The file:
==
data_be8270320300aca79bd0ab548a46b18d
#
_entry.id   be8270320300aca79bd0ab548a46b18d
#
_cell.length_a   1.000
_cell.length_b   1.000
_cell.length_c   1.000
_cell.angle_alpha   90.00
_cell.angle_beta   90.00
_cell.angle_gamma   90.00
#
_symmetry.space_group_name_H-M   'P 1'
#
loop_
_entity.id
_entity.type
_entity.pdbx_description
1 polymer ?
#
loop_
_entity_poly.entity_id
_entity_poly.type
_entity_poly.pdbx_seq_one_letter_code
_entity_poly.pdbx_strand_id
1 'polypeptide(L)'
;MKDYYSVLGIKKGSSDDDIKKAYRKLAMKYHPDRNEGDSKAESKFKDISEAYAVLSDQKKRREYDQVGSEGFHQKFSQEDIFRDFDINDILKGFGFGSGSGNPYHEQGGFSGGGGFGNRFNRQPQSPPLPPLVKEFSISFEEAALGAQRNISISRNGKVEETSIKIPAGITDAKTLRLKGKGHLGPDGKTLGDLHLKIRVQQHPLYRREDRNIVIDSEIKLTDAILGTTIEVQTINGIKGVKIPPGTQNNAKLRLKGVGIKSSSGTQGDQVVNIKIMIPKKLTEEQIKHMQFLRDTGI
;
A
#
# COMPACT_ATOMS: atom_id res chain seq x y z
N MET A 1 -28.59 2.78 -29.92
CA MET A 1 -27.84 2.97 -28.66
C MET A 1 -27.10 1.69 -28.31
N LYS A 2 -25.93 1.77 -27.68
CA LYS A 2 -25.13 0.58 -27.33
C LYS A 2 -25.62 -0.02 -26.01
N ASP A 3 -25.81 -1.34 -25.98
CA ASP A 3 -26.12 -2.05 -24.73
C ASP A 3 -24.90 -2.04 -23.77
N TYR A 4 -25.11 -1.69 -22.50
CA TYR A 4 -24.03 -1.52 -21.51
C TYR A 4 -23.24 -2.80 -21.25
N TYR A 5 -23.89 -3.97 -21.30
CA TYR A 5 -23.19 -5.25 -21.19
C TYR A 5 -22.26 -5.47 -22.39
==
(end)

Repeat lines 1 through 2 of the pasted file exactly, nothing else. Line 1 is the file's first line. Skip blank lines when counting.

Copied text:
data_be8270320300aca79bd0ab548a46b18d
#